People far wiser than I have researched and written about transforming consciousness and worldview, and they know more than I know about integral theories of development. However, I have learned how important these areas are, and I am including them in the SPIRIT section, because they are so fundamental to our inner development and ways of looking at life.
Though not thinking about ‘consciousness’, as a teen I began writing a daily journal, and I also started documenting and working with my dreams. These activities have continued throughout my life and have been sources of great insight and growth. In the 1980s I also started attending Ira Progoff Intensive Journal(R) Workshops, which expanded my skills and deepened this way of learning for me.
Still not focused on ‘consciousness’, but while completing a Masters in Religious Education at Creighton University in Omaha, I was introduced to theories of moral development (Kohlberg and Gilligan) and faith development (Fowler). That learning brought new insights, which helped me start to move beyond frustrated negative judgment toward understanding how we all grow and evolve in these areas.
Among other things, I learned how important community is in supporting us, when our comfort zones are challenged, and we face new information that appears to overturn our existing ways of thinking and being. In time I began to realize that those developmental experiences are related to the transformation of consciousness and to how we might shift our worldviews. They also help us develop compassion.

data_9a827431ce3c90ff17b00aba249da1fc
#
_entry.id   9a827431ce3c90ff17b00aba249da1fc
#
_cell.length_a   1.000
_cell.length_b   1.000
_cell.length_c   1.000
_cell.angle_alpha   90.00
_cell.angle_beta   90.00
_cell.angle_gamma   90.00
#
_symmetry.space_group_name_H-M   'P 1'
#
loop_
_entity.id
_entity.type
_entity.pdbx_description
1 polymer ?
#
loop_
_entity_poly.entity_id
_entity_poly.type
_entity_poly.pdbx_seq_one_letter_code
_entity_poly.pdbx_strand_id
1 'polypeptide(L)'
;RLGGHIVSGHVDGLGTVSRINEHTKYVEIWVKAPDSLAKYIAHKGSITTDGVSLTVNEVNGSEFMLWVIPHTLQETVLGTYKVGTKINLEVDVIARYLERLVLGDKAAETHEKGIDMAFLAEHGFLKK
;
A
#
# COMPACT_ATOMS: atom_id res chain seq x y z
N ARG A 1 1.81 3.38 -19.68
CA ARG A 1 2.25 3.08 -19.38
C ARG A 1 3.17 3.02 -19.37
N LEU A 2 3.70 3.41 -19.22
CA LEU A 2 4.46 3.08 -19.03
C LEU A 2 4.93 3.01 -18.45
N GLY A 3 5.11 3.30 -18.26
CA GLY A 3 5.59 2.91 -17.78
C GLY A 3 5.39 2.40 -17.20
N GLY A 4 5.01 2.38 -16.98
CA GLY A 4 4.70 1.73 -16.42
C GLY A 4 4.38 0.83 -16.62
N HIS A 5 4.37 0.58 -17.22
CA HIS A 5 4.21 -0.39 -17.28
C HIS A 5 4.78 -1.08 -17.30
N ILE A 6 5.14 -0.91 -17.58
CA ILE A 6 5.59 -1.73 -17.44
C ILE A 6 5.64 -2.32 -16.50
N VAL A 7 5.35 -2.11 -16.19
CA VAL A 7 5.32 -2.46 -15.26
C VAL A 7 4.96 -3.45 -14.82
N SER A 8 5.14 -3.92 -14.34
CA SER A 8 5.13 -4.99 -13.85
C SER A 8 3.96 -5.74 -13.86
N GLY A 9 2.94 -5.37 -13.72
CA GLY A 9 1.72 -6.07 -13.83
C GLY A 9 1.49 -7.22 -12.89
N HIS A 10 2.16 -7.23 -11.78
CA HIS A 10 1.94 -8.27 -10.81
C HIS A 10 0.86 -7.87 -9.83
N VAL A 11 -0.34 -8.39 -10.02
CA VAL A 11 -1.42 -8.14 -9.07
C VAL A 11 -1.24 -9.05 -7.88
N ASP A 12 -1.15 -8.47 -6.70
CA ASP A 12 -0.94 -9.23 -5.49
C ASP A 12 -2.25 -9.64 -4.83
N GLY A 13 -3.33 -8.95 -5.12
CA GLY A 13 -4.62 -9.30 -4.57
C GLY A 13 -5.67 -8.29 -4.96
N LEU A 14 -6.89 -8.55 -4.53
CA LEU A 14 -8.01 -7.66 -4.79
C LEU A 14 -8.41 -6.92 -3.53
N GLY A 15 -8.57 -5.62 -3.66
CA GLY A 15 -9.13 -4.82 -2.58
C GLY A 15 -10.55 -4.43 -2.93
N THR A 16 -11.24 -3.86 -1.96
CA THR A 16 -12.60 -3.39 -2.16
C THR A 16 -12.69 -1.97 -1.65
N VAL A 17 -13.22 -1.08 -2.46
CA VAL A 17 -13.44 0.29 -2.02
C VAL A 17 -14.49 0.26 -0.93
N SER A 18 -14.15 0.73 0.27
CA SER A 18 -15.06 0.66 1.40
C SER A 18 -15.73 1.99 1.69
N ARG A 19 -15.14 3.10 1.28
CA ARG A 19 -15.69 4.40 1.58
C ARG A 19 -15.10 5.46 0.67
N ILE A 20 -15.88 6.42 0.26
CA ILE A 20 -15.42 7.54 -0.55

What I have come to appreciate about James Fowler’s work in faith development is his definition of faith and his commitment to compassion when working with people at different stages of development. For Fowler, faith is ‘an integral, centering process underlying the formation of beliefs, values and meanings’. It is what we consider dear to our hearts and what provides us with a way of leaning into and making sense of life – regardless of our religious, spiritual, or philosophical perspectives.
Though growing a holistic perspective, learning about systems thinking, and developing an appreciation for whole systems change have powerfully influenced my perspective in the last couple decades, I also have found Ken Wilber’s four quadrants of personal and collective meaning and value, coupled with personal and collective behaviors and systems/processes, helpful in understanding those interconnections.
What follows are resources with which I have some familiarity and knowledge, usually because I have explored them myself.